BEIJING (Reuters) – The Chinese foreign ministry on Wednesday said China’s claims to the Paracel and Spratly Islands in the South China Sea were backed by “history” after Vietnam over the weekend repeated it had sufficient evidence to claim sovereignty over the islands.
The Paracel and Spratly Islands, known as the Hoang Sa and Trong Sa islands in Vietnam, are in the South China Sea, a busy global maritime waterway almost all of which is claimed by China. Vietnam, Malaysia, the Philippines, Taiwan and Brunei are among other claimants.
Vietnam has “full legal basis and ample historical evidence” to assert its sovereignty over the two island chains, its foreign ministry said on Saturday, in response to a query from the media on China’s “invasion” of the Paracel Islands in 1974.
“Viet Nam’s sovereignty over the Hoang Sa Islands has been established since at least the 17th century in accordance with international law, and exercised in a peaceful, continuous and public manner by successive Vietnamese states,” it said.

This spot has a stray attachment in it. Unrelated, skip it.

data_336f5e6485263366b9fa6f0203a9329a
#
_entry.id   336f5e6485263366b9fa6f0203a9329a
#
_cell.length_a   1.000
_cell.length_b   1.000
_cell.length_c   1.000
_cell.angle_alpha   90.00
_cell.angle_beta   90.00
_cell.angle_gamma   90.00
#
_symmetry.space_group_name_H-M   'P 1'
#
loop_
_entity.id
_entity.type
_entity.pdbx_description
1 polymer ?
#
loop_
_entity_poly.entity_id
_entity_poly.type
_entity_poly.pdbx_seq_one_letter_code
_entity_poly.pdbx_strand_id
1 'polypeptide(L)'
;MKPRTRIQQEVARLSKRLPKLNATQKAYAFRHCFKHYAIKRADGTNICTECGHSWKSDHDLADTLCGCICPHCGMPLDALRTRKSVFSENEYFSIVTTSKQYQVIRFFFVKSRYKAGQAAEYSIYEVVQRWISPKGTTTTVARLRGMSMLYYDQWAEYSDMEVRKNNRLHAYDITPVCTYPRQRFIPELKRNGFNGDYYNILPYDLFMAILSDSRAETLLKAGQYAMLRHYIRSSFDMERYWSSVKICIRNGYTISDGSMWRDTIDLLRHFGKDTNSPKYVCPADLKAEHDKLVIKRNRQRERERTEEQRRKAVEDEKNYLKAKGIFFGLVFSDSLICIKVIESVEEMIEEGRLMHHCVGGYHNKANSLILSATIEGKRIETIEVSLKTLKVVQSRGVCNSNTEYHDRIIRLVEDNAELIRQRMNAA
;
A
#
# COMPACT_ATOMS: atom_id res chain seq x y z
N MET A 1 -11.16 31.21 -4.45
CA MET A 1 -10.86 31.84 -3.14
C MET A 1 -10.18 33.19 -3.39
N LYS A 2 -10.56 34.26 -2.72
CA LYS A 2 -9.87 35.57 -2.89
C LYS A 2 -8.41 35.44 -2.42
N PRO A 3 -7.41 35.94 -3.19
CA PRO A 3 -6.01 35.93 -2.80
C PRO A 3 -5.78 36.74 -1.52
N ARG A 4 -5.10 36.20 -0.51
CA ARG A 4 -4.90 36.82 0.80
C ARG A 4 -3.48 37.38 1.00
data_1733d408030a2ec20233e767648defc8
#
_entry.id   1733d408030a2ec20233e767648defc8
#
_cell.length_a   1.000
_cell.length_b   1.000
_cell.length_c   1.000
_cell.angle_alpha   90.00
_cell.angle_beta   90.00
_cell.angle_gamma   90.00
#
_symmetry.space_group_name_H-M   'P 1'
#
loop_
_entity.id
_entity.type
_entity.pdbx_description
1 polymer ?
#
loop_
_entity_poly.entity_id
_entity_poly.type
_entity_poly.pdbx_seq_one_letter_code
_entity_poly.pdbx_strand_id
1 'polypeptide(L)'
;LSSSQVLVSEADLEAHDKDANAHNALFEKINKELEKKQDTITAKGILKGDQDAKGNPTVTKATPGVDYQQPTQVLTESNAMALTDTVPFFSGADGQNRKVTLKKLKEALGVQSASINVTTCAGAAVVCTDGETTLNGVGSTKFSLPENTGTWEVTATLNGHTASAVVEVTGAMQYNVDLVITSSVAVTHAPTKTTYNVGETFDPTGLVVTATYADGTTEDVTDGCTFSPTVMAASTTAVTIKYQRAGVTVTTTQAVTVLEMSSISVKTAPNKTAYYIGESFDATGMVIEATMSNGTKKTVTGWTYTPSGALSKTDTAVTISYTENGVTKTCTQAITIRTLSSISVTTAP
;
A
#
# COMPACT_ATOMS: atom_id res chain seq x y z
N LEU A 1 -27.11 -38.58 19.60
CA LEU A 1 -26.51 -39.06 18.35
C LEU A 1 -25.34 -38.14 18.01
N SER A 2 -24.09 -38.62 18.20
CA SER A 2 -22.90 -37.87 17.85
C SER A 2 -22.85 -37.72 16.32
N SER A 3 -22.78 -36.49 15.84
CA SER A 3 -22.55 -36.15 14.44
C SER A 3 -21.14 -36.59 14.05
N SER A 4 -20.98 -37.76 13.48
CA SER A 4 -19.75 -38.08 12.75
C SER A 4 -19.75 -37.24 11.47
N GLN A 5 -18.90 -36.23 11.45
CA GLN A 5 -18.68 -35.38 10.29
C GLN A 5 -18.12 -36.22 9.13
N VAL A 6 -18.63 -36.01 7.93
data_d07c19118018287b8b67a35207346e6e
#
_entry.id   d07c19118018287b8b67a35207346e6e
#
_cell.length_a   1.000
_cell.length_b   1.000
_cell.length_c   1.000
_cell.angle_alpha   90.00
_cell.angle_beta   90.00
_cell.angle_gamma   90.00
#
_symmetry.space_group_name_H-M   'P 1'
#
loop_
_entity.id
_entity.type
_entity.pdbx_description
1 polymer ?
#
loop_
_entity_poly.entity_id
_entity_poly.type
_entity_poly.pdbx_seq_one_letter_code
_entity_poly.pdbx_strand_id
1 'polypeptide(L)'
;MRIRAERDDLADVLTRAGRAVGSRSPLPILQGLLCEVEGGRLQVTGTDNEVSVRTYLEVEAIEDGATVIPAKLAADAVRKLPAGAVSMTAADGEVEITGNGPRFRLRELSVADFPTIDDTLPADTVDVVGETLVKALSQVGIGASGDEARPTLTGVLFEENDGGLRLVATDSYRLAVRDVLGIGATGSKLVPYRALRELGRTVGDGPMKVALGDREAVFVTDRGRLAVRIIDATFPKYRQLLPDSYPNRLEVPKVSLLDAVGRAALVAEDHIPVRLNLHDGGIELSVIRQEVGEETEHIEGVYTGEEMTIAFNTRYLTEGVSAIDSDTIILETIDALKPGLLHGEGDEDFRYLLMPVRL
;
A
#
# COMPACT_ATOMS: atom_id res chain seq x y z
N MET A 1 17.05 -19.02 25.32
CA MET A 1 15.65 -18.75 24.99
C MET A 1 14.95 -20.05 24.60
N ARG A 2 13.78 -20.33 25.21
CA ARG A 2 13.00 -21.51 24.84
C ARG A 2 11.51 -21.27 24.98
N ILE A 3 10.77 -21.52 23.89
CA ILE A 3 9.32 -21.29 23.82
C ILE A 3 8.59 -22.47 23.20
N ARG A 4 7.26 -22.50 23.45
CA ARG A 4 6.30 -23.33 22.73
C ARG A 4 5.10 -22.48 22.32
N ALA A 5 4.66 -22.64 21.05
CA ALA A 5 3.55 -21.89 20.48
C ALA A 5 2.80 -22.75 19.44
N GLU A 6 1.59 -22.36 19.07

But the Chinese foreign ministry said China’s claims are “fully supported by history and jurisprudence.”
“China was the first to discover, name, develop and manage these islands and archipelagos, and continue to exercise sovereign jurisdiction over them,” said Wang Wenbin, a Chinese foreign ministry spokesperson, at a regular news conference.
“China always opposes relevant countries’ illegal claims on China’s territory and will continue to firmly safeguard its sovereignty.”
Vietnam’s re-assertion of its claims coincides with months of vigorous claims by the Philippines in other parts of the South China Sea after dramatic maritime encounters between Chinese and Philippine vessels near disputed territory.
In December, Chinese President Xi Jinping visited Vietnam and sealed an agreement to move towards the building of a community with a “shared future” between the two countries.
(Reporting by Liz Lee; writing by Ryan Woo; Editing by Raju Gopalakrishnan)